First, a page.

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The Amundsen Sea Embayment

Investigating subglacial processes in the most rapidly changing sector of the West Antarctic Ice Sheet. 

One of the greatest sources of uncertainty in projections of future sea level over policy-relevant time scales is the contribution of continental ice sheets. This is due, in large part, to unknown physics, processes, and conditions that govern ice sheet behavior and evolution, particularly during periods of unstable retreat. One of the critical processes in assessing the potential sea level contribution of continental ice sheets is the marine ice sheet instability, which suggests that the portions of ice sheets grounded below sea level may be susceptible to rapid unstable retreat. The marine ice sheet sector with the greatest recent observed acceleration and mass loss is the Amundsen Sea Embayment of the West Antarctic Ice Sheet. This region contains both Thwaites Glacier and Pine Island Glacier, which are two of the most rapidly changing glaciers in the world. Recent results from a variety of observational and modeling studies have shown that the behavior and stability of both Thwaites Glacier and Pine Island Glacier are modulated by a combination of ocean forcing, bed topography, and basal conditions. Despite the considerable recent research on each of the glaciers individually, few, if any, have focused on studying the neighboring glaciers as a system. As a result, little is known about the potentially critical role of interactions across their boundary. Our work focuses on evaluating that potential by analyzing existing airborne radar sounding data to investigate basal conditions across the Thwaites Glacier, Pine Island Glacier, and their boundary to investigate the control they exert on ice flow and stability.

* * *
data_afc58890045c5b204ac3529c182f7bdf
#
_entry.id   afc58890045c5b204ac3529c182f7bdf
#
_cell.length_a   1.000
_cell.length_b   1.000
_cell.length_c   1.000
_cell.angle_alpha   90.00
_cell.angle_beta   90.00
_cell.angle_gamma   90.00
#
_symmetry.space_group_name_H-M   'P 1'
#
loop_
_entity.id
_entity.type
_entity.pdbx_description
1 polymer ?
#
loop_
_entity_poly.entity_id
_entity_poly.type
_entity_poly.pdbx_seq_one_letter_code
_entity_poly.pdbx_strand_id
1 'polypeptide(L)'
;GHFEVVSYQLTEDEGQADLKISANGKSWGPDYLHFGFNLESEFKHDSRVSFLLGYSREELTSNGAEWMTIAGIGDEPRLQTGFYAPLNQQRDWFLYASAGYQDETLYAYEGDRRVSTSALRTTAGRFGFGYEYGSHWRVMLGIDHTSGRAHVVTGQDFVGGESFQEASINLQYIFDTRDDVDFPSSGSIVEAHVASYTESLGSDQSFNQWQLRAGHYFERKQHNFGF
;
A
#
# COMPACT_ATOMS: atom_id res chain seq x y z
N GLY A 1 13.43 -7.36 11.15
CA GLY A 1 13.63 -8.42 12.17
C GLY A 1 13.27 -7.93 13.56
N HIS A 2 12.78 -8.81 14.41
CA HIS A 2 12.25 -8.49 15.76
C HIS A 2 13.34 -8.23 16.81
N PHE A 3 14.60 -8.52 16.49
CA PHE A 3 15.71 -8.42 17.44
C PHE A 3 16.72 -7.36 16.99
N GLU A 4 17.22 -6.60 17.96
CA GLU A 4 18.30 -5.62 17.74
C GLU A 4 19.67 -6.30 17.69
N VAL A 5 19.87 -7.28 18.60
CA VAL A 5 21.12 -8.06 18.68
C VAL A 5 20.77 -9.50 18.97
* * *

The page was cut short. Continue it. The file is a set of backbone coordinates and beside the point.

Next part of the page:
Related Projects

  • Characterizing the subglacial hydrology of Thwaites Glacier, West Antarctica using airborne radar sounding
  • Investigating bed conditions and control at the boundary between Thwaites and Pine Island Glaciers, West Antarctica

Related Publications